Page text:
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Editorial |

JAMA Theme Issue on Neurology:  Call for Papers FREE

Roger N. Rosenberg, MD1,3; Jeffrey L. Saver, MD2,4
[+] Author Affiliations
1Department of Neurology and Neurotherapeutics, University of Texas Southwestern Medical Center at Dallas
2Department of Neurology, University of California at Los Angeles
3Editor, JAMA Neurology
4Associate Editor, JAMA
JAMA. 2013;310(8):803. doi:10.1001/jama.2013.176784.
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Published online

JAMA will be publishing a theme issue on neurology in April 2014 to coincide with the American Academy of Neurology Scientific Sessions. It is appropriate and timely, coinciding with President Obama’s announcement of a major new neuroscience enterprise, the Brain Research through Advancing Innovative Neurotechnologies (BRAIN) Initiative. This initiative has grown out of the Brain Activity Map (BAM) project enthusiastically supported by National Institutes of Health Director Francis Collins and the White House’s Office of Science and Technology Policy.1,2 The BAM project is still evolving in concept and direction. With the long-term goal to map the activity of every neuron in the human brain, the initial proposal is to study the combination of connectivity mapping with electrophysiological activity of single neurons and circuits in association with messenger RNA (mRNA) expression levels in small regions of the brain to develop insights into information processing and storage. Whereas the Human Genome Project was a major stimulus for advancing the understanding of genomics in the 20th century, the BAM project may provide similar impressive advances in answering the fundamental question: How does the brain work?

The BAM project provides a fitting culmination of the impressive basic and clinical neuroscientific advances that have occurred in the past decade. The JAMA theme issue on neurology is intended to capture this progress by providing key articles across a broad perspective, complementing the diverse interests of our readers. We will consider publishing articles that present new, novel, and significant investigations on a wide spectrum of neurological diseases; basic science human studies that advance knowledge about normal brain functions; randomized clinical trials reporting findings for new therapies for neurological diseases; investigations that characterize disease mechanisms; studies involving genetics, genomics, proteomics, metabolomics, and pharmacogenomics; stem cell studies as therapeutic models; observational studies that inform population-epidemiological topics; and reports on health policy issues related to neurological disorders. In addition, we welcome scholarly and thought-provoking Viewpoints on important topics, discussing new ideas and areas of controversy.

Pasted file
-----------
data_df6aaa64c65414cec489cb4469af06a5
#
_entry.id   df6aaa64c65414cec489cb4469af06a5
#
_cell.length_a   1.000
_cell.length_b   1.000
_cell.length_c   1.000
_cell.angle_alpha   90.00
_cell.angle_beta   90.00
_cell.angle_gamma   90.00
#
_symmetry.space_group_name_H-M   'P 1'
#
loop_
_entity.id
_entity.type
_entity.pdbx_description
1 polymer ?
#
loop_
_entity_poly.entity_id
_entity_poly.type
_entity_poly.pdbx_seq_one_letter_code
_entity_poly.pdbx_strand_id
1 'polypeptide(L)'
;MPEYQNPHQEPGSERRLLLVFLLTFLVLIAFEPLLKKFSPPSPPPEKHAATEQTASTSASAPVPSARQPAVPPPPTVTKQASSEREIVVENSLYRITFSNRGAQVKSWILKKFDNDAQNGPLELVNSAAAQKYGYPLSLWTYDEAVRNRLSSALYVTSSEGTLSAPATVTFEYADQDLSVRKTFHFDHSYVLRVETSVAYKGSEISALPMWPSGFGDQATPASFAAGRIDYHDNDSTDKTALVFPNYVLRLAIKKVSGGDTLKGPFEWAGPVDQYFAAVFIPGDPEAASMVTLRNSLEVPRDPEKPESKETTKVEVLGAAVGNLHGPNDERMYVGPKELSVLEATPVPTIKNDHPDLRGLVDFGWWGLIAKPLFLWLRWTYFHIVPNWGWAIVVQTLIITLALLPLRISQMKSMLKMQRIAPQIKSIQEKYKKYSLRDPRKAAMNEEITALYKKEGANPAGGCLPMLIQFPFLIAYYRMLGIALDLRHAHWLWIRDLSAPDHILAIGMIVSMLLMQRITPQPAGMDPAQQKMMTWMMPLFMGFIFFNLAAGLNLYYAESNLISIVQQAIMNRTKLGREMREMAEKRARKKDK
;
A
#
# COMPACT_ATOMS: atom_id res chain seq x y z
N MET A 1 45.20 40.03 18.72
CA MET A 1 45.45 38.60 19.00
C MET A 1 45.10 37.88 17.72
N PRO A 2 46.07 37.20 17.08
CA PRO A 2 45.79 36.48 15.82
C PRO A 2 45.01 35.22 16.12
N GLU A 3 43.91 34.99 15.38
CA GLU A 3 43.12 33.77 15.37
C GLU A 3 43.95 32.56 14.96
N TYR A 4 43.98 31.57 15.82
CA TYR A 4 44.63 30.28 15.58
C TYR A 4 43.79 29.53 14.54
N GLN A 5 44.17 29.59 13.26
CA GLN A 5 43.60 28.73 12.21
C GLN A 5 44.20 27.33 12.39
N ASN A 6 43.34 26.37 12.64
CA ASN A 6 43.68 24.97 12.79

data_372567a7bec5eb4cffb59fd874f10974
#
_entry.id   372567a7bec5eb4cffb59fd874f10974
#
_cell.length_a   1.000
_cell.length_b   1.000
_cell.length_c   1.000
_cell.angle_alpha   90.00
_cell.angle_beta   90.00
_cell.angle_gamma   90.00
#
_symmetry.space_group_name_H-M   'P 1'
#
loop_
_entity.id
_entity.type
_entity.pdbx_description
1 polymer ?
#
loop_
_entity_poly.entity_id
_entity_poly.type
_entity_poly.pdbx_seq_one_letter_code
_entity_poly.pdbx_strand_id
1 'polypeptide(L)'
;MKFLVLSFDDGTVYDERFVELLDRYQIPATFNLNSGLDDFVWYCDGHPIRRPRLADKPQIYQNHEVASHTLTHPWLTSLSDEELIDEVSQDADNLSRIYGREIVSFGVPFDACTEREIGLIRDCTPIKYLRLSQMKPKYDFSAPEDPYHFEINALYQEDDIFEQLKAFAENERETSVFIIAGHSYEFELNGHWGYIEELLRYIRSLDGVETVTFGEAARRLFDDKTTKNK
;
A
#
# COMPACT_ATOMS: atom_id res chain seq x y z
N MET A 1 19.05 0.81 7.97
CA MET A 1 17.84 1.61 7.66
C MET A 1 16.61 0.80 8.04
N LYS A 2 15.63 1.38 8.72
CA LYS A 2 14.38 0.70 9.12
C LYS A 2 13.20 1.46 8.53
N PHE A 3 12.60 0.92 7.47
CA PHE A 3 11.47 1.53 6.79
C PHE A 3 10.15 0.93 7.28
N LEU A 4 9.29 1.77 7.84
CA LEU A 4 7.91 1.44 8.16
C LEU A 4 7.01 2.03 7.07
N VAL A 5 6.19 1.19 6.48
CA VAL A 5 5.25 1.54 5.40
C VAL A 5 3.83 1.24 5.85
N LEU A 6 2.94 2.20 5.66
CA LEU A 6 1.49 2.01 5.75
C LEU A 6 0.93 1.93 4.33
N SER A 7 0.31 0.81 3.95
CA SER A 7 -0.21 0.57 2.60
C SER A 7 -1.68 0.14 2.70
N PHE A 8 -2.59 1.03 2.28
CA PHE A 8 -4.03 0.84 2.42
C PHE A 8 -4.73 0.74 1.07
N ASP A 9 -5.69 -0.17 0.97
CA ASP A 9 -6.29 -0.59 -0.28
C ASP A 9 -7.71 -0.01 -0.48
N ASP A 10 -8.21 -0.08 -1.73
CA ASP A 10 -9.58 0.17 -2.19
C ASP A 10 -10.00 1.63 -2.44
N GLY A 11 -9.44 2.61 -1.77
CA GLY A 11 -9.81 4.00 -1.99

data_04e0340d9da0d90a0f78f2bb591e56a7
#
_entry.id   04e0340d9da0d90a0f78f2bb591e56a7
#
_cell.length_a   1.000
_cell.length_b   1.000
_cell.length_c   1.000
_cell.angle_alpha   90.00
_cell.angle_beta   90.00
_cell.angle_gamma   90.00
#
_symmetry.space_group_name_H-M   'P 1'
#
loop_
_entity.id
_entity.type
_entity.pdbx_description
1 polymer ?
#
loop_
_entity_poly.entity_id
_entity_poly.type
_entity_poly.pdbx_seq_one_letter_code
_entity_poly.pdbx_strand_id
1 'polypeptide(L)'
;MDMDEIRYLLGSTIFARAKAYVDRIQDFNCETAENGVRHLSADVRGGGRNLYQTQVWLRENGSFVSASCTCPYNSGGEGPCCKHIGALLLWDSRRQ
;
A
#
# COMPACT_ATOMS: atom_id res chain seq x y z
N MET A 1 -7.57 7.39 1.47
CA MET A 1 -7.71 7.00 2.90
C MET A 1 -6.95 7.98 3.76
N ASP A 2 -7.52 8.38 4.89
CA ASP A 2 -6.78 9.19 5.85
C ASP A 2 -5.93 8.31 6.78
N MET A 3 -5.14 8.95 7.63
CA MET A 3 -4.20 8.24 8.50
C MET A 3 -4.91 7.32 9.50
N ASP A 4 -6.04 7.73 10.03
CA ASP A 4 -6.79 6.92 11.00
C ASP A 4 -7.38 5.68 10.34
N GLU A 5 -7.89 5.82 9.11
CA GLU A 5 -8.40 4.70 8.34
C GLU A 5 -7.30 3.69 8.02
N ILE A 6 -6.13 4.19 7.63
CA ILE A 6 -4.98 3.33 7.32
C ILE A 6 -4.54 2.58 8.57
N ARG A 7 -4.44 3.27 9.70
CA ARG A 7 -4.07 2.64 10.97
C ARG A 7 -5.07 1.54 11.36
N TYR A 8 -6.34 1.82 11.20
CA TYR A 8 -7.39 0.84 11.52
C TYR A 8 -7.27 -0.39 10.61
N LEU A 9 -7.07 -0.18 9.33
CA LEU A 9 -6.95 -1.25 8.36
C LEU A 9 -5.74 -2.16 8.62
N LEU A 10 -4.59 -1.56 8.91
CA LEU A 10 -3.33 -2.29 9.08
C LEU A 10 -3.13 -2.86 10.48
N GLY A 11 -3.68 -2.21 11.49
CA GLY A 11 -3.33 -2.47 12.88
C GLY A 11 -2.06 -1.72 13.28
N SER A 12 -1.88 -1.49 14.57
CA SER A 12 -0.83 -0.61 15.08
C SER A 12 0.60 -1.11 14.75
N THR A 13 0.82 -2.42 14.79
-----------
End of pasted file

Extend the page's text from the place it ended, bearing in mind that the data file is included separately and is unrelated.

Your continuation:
As the theme issue is timed with the American Academy of Neurology meeting, we are most interested in late-breaking clinical trials, therapeutic trials in particular. We encourage authors to contact us as early as possible to expedite the manuscript submission and review process.

We encourage neurologists, neuroscientists, and other authors to submit manuscripts for this theme issue on neurology. Manuscripts received before January 1, 2014, will have the best opportunity to be considered for inclusion in the issue. Every effort will be made to consider and review exciting, new randomized clinical trials that are submitted after this date. Please contact us with questions about this theme issue. Authors should consult the JAMA Instructions for Authors3 for guidelines on manuscript submission and preparation. Articles submitted to JAMA but not determined to have sufficiently high priority for JAMA publication may be referred to another journal in The JAMA Network.

We look forward to receiving your most important and significant new basic and clinical neuroscientific research for the JAMA theme issue on neurology.

ARTICLE INFORMATION

Corresponding Authors: Roger N. Rosenberg, MD, Department of Neurology and Neurotherapeutics, University of Texas Southwestern Medical Center at Dallas, 5323 Harry Hines Blvd, Dallas, TX 75390-9036 (roger.rosenberg@utsouthwestern.edu) and Jeffrey L. Saver, MD, Department of Neurology, University of California at Los Angeles, 710 Westwood Plaza, Los Angeles, CA 91362 (jsaver@mednet.ucla.edu).

Published Online: July 25, 2013. doi:10.1001/jama.2013.176784.

Conflict of Interest Disclosures: All authors have completed and submitted the ICMJE Form for Disclosure of Potential Conflicts of Interest and none were reported.

Editorials represent the opinions of the authors and JAMA and not those of the American Medical Association.

Alivisatos  AP, Chun  M, Church  GM,  et al.  Neuroscience: the Brain Activity Map. Science. 2013;339(6125):1284-1285.
PubMed   |  Link to Article
Hauser  SL, Johnston  SC.  Big neuroscience. Ann Neurol. 2013;73(4):A5-A6. doi:10.1002/ana.23903.
JAMA instructions for authors. http://jama.jamanetwork.com/public/instructionsForAuthors.aspx. Accessed June 21, 2013.

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References

Alivisatos  AP, Chun  M, Church  GM,  et al.  Neuroscience: the Brain Activity Map. Science. 2013;339(6125):1284-1285.
PubMed   |  Link to Article
Hauser  SL, Johnston  SC.  Big neuroscience. Ann Neurol. 2013;73(4):A5-A6. doi:10.1002/ana.23903.
JAMA instructions for authors. http://jama.jamanetwork.com/public/instructionsForAuthors.aspx. Accessed June 21, 2013.
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